The starboard side deck is recessed for safety and it has a low bulwark with handrails that stretch from the bow to the aft end of the deckhouse. I especially liked the grabrails on the aft wings of the deckhouse—they make it safer and easier to get up or down from the side decks. Stainless steel handrails along both sides of the hardtop are also great safety features, particularly for crew working on the port side deck, which is not recessed.

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If you’re running the boat on your own, that starboard sliding door makes it simple for the helmsman to hand over or take a mooring line from the dockhand (something I did when we arrived in St. Michaels and tied up). Or, you could even fasten a temporary midships mooring line when the dock height is just right. Once you’re tied up, passengers can board easily. If the boat is alongside a floating dock, guests can use a split swim platform at the transom, and the low gate to starboard. For fixed-height docks, there’s a side gate to starboard—another unusual and highly effective feature.

Some might want to call the aft deck the cockpit, but it is the same height as the main cabin sole, and that makes it easier for passengers to move from the inside to the outside. Seating on the aft deck includes a bench (with loads of storage inside) affixed to floor-mounted rails. The bench slides forward on the rails, creating room for the outboard engine heads to tilt at an angle when you want to keep the lower units out of the water. Even in the forward position, the bench seating works well. 

Stairs near the helm lead down to the accommodations level, where there are three cabins and an enclosed head. (I slept in the owner’s cabin forward, and found the island berth long enough for my 6-foot, 5-inch frame.) Two bonded, fixed windows and two overhead hatches (one opens) help transform a space that might have been dark and unappealing into a desirable stateroom.

LOA: 34’5” / Beam:10’11” / Disp: 10,225 lbs. / Fuel: 212 gals. / Water: 68 gals. / Power: (2) 300-hp Yamahas / Price: $213,600

LOA: 34’5” / Beam:10’11” / Disp: 10,225 lbs. / Fuel: 212 gals. / Water: 68 gals. / Power: (2) 300-hp Yamahas / Price: $213,600

The spacious aft cabin under the raised dinette—with its massive double berth, standing headroom and privacy door—was Harvey’s chosen place for the night. It’s opposite the slightly narrower third cabin to starboard. Both have hanging lockers and are lit by bonded hull windows—each with an opening portlight for ventilation. Chances are good that the third cabin will become a place for stowage, at least until the children begin having friends along for overnighting.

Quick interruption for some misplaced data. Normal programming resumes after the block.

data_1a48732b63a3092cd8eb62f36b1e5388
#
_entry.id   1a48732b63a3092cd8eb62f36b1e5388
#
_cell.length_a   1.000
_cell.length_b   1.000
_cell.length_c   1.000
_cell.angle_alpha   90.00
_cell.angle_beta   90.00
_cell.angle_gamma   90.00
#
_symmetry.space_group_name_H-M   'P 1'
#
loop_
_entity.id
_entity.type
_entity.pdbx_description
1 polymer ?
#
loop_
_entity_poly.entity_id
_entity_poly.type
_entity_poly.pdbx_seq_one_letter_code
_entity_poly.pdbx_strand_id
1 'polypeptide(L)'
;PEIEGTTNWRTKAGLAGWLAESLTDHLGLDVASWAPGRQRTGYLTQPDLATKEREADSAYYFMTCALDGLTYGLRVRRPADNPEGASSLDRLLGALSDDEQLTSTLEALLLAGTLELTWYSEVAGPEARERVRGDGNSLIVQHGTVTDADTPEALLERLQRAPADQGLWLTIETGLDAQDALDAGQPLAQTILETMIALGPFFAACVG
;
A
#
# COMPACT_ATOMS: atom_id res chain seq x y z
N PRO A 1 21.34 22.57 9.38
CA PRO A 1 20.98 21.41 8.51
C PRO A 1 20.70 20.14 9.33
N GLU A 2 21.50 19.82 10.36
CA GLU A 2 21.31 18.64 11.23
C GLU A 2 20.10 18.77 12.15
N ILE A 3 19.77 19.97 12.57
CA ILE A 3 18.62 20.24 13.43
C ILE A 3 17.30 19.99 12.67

On this cruise, I discovered that driving the NC 1095 is great fun, for a number of reasons. For starters, you can have company when you’re at the wheel: Flip the bolster of that dinette bench to create a forward-facing seat for passengers who want to see the waters ahead. The helm chair seats one, adjusts fore and aft, and has a flip-up bolster for those who prefer to stand and lean. All the controls are close by the wheel, including the one for the bow thruster. The console has room for at least a 12-inch Garmin 7000 Series multifunction display.

Given the excellent power-to-weight ratios of today’s large outboard engines, it’s not surprising that performance is a strong suit of the NC 1095. It offers loads of power when you want to take the speed up a notch and clear out some cobwebs. With twin Yamaha F300s, we touched 37 knots at 6000 rpm (wide-open throttle) with a lightly loaded boat. And economy is surprisingly good when you choose to be more frugal; the boat burned about 1.2 mpg at 4000 rpm and 23.5 knots.

On initial acceleration, bow rise may have hit 2 degrees, but the helmsman will hardly notice. What he will observe is the solid ride and bigger-boat feel of this hull, which confers confidence in high-speed turns, with no blowout or excessive rolling. The bow thruster is nice to have for low-speed maneuvers and docking, but the Yamahas will put the stern precisely where you want it to be.

John Wooldridge makes the most of the sliding door at the helm.

John Wooldridge makes the most of the sliding door at the helm.

Designed to fulfill the weekend cruising needs of a family of four (or more), the flagship of Jeanneau’s NC fleet should satisfy owners as their boating style evolves and their experience increases. We might never have gotten to enjoy a crab feast with cold beer, but I was left more than satisfied by the 1095’s pairing of comfort and performance. Like a late summer cruise with a crab boil on the Chesapeake, it’s a delicious combination.

This story originally appeared in the premier issue of Outboard magazine, outboardmag.com.

This article originally appeared in the February 2019 issue.